East TN woman shares story of suicide, finding hope

Local News

In the wake of another high profile celebrity suicide this week, tough conversations are happening surrounding mental health. On Friday, chef and storyteller, Anthony Bourdain committed suicide in France at 61-years old.

Earlier this week, 55-year old fashion designer, Kate Spade, was found dead inside her New York City home. Authorities ruling her death a suicide as well.

A Knoxville woman who shared her story about suicide and the hope she’s found.

There’s a reason Tina Wilder sits at a desk every day, “I don’t know how I survived and I always asked the same questions ‘Why am I here?'”

She’s worked for the Mental Health Association of East Tennessee since 2014. She speaks to those contemplating suicide.

“I tried seven times to commit suicide and I’m here to say there is hope at the end of the tunnel,” said Wilder.

She said that it was a traumatic childhood, hardships as an adult, and a diagnosis with a mental health disorder that compounded the problem, “I didn’t realize I had a choice because all I knew is what I grew up with, you handle mental health by trying to commit suicide. There are other options and that option is to reach out for help.”

The Mental Health Association of East Tennessee telling us for each completed suicide, there are usually 17 to 25 attempts.

“We really want to try and minimize the number of attempts and really reach out and get the person help right away,” said Director Ben Harrington.

It starts by paying attention to warning signs and symptoms.

“Trust their gut feeling. Has someone changed significantly,” said Harrington, “Keep listening, ask some questions, and then it never hurts to ask the toughest one: are you thinking of harming yourself?”

Warning Signs of Suicide:

  • Talking about wanting to die
  • Looking for a way to kill oneself
  • Talking about feeling hopeless or having no purpose
  • Talking about feeling trapped or in unbearable pain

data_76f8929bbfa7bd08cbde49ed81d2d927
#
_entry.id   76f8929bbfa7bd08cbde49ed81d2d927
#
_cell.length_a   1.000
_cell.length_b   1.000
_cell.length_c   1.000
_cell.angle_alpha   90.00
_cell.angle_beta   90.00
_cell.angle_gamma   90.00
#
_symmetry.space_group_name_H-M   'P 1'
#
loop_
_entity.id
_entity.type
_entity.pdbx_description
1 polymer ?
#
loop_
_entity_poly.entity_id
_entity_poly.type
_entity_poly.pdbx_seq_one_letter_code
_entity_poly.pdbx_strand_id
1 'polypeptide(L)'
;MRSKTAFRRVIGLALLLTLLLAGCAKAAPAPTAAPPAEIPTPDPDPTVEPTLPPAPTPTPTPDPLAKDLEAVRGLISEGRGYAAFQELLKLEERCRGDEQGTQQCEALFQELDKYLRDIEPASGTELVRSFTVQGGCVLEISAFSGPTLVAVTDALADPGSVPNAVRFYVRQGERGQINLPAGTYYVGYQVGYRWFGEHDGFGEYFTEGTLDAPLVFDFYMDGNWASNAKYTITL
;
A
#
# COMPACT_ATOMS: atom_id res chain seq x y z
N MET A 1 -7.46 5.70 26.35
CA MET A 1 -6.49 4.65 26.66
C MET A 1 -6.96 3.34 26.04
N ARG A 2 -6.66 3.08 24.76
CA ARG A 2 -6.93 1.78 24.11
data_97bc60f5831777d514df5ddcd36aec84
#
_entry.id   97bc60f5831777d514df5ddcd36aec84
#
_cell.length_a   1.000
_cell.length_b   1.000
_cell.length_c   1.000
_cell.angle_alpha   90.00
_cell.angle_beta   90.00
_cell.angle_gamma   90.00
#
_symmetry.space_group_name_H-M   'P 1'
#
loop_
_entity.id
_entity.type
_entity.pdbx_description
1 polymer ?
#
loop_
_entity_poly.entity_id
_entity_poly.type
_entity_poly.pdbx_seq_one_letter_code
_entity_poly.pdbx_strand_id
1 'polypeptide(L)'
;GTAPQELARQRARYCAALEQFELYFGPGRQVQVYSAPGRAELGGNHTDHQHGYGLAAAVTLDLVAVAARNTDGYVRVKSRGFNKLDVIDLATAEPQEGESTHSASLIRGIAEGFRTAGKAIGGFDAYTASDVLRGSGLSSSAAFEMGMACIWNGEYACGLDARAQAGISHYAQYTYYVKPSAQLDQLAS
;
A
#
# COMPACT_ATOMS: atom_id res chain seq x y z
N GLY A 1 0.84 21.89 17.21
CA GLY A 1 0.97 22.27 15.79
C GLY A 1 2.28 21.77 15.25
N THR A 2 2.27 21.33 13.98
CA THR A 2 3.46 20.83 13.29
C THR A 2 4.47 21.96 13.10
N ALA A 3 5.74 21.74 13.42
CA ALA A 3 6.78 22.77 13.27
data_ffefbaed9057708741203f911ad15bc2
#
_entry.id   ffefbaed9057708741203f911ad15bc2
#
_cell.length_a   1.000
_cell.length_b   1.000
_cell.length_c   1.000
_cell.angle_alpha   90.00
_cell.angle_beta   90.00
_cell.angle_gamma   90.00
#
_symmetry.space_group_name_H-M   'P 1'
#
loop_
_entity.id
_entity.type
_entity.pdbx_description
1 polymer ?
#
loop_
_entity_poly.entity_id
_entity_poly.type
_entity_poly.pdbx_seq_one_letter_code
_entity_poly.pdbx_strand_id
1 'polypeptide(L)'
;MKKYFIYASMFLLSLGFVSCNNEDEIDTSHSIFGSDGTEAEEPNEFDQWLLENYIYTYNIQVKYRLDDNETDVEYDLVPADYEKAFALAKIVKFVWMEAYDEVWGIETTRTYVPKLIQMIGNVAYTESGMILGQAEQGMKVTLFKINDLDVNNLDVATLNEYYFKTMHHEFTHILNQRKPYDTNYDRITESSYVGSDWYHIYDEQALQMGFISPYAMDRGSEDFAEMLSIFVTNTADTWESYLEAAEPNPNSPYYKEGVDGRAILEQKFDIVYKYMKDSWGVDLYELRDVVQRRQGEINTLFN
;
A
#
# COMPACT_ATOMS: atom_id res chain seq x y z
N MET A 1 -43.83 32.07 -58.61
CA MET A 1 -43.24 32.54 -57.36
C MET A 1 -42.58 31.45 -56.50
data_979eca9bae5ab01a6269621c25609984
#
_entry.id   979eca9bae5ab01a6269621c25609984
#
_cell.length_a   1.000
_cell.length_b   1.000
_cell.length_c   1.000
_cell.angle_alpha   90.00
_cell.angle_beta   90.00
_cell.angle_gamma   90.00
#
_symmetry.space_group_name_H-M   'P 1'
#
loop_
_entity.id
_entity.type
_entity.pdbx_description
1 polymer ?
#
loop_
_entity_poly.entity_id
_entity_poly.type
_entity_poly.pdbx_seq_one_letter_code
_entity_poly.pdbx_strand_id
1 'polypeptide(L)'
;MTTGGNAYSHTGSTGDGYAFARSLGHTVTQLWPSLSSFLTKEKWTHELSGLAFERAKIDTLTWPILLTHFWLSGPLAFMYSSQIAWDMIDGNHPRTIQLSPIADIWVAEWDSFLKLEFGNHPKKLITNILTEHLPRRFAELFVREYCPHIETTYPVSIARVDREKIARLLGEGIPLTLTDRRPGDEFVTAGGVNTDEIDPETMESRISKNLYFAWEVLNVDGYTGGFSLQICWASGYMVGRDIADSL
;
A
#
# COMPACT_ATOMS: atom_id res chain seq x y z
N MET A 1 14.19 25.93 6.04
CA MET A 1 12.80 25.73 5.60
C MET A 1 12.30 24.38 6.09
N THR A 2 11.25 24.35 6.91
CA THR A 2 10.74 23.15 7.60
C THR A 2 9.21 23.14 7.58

• Talking about being a burden to others
  • Increasing the use of alcohol or drugs
  • Acting anxious, agitated or recklessly
  • Sleeping too little or too much
  • Withdrawing or feeling isolated
  • Showing rage or talking about seeking revenge
  • Displaying extreme mood swings

It’s important to know no matter the circumstances or barriers, there is a lifeline. Crisis counselors are there to talk, find treatment centers or support groups, and even ways to pay for counseling.

“Reach out earlier. Get that person help earlier,” said Harrington.

Wilder sharing a powerful message.

“I know it may be difficult but reach out for help. There is a light, eventually you will see it,” she said.

What can you do to help?

  • Always call 911 first if you are a threat to yourself or others
  • Speak to your family, friends and loved ones. Have a conversation and really ask how they are feeling. Listen and offer assistance when needed
  • Seek help through the National Suicide Prevention Lifeline 1-800-273-8255. This is a confidential phone call offering emotional support 24-hours a day, 7-days a week
  • Text TN to 741-741 to reach the Tennessee Suicide Prevention Network, a crisis text line that offers free 24/7 text messaging support for people in crisis.
  • Lifeline web chat as a service of the National Suicide Prevention Hotline. Conversations online are free and confidential
  • Text TALK to 741741. You are able to text with a crisis counselor about any painful issue which you need support for
  • Visit the Mental Health Association fo East Tennessee’s website for a full list of crisis services.
  • Receive certification in Mental Health First Aid. The 8-hour-long course teaches individuals how to identify, understand and respond to signs of mental illness and substance use disorders.  Find a course here.

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